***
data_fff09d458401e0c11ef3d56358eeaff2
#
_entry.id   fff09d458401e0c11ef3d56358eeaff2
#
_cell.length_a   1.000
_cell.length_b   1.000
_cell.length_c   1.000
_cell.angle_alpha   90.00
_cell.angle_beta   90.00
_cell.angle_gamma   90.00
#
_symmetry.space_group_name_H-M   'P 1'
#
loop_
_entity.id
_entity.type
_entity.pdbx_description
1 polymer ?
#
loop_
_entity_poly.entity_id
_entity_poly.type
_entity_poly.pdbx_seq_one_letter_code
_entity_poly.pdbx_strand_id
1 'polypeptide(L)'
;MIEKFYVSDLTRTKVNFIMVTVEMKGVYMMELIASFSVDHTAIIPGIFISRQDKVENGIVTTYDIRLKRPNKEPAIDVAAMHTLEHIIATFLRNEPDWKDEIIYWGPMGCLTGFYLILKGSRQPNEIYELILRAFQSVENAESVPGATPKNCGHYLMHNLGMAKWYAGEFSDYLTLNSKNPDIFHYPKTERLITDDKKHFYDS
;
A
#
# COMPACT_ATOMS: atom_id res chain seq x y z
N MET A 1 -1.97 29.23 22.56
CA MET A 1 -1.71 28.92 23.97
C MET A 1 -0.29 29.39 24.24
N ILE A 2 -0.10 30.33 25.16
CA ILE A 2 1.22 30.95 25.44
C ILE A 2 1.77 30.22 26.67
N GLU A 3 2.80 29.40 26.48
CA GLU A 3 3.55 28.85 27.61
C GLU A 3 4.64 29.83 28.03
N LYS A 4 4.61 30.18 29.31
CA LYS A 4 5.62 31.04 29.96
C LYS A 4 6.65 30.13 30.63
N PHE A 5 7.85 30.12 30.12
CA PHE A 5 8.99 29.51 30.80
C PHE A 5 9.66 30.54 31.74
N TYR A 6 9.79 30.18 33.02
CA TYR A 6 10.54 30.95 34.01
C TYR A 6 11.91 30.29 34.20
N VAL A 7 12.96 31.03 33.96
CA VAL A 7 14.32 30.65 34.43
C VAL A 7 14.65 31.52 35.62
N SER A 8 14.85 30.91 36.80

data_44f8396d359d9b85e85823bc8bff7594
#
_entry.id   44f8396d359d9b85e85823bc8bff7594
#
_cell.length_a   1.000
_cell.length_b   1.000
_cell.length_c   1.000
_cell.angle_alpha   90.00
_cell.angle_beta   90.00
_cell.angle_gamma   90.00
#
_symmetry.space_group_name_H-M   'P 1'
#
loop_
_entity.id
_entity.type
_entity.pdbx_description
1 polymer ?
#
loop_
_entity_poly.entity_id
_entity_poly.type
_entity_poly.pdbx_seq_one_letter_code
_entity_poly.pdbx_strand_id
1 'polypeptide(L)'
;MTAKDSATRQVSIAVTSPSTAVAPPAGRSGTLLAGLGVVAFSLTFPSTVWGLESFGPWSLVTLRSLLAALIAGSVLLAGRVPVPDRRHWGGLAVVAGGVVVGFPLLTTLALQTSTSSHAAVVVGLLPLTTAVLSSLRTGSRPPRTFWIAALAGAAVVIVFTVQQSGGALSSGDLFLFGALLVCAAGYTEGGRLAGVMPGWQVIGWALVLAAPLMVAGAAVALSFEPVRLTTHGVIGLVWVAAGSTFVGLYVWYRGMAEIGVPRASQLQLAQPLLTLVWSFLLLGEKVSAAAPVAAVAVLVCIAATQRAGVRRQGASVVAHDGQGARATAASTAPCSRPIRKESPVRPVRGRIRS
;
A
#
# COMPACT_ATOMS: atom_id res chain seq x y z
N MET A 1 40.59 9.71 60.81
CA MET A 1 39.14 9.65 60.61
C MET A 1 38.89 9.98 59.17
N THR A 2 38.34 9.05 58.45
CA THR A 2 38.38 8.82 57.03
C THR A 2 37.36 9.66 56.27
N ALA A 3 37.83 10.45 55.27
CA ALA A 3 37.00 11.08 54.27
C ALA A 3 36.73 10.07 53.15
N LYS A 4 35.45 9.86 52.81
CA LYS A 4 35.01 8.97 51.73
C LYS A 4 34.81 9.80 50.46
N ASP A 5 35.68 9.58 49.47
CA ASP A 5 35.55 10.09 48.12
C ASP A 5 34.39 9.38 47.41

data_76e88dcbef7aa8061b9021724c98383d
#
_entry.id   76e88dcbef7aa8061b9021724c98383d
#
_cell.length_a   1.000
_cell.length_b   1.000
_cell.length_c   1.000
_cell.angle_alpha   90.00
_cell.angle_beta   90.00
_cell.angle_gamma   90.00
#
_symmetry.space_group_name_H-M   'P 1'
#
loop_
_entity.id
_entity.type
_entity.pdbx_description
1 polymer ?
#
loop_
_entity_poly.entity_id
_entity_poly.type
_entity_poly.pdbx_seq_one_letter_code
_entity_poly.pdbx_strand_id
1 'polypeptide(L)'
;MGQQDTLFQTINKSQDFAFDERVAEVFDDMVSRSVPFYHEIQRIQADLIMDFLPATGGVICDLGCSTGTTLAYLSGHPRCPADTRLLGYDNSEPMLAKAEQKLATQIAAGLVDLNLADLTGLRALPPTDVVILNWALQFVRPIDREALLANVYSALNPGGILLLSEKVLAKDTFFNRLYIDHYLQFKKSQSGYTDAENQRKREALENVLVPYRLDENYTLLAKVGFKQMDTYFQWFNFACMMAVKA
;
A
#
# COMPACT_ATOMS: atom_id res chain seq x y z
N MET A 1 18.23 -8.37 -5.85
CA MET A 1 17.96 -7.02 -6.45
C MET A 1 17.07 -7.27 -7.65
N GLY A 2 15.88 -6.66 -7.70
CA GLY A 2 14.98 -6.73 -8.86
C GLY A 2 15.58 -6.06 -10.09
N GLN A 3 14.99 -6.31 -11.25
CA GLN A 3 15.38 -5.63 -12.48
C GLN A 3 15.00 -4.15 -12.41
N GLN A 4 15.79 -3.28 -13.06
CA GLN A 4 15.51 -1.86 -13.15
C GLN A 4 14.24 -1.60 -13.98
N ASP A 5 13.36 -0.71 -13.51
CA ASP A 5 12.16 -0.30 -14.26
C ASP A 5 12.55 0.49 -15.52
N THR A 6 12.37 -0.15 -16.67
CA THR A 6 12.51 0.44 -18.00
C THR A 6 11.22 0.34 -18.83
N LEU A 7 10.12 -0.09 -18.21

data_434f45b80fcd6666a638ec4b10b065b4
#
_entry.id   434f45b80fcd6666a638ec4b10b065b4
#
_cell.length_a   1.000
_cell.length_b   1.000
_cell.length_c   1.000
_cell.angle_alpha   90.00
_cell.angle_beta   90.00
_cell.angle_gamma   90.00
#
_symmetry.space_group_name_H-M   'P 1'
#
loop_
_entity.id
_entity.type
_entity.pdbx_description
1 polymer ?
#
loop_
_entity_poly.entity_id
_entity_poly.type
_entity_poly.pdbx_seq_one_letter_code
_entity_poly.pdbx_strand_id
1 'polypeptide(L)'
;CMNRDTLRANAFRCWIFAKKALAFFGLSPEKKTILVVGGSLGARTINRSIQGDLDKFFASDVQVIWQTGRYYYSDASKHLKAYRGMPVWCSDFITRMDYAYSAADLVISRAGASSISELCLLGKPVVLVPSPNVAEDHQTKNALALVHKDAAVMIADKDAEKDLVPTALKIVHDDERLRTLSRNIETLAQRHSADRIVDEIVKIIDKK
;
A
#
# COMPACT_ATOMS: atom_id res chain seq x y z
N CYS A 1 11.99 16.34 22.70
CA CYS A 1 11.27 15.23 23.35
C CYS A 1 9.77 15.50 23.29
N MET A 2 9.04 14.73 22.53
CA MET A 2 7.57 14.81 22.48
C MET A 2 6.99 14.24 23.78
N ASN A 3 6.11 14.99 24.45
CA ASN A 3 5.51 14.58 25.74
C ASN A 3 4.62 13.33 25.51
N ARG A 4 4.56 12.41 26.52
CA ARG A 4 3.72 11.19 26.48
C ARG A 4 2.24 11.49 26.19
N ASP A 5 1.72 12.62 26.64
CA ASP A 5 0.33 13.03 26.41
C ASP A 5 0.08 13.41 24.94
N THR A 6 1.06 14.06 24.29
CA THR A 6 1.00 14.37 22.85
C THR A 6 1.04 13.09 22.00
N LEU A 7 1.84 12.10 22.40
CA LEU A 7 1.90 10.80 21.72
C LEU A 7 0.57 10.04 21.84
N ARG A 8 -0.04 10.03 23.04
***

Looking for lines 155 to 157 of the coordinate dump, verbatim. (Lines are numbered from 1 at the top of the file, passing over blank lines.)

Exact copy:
_cell.angle_beta   90.00
_cell.angle_gamma   90.00
#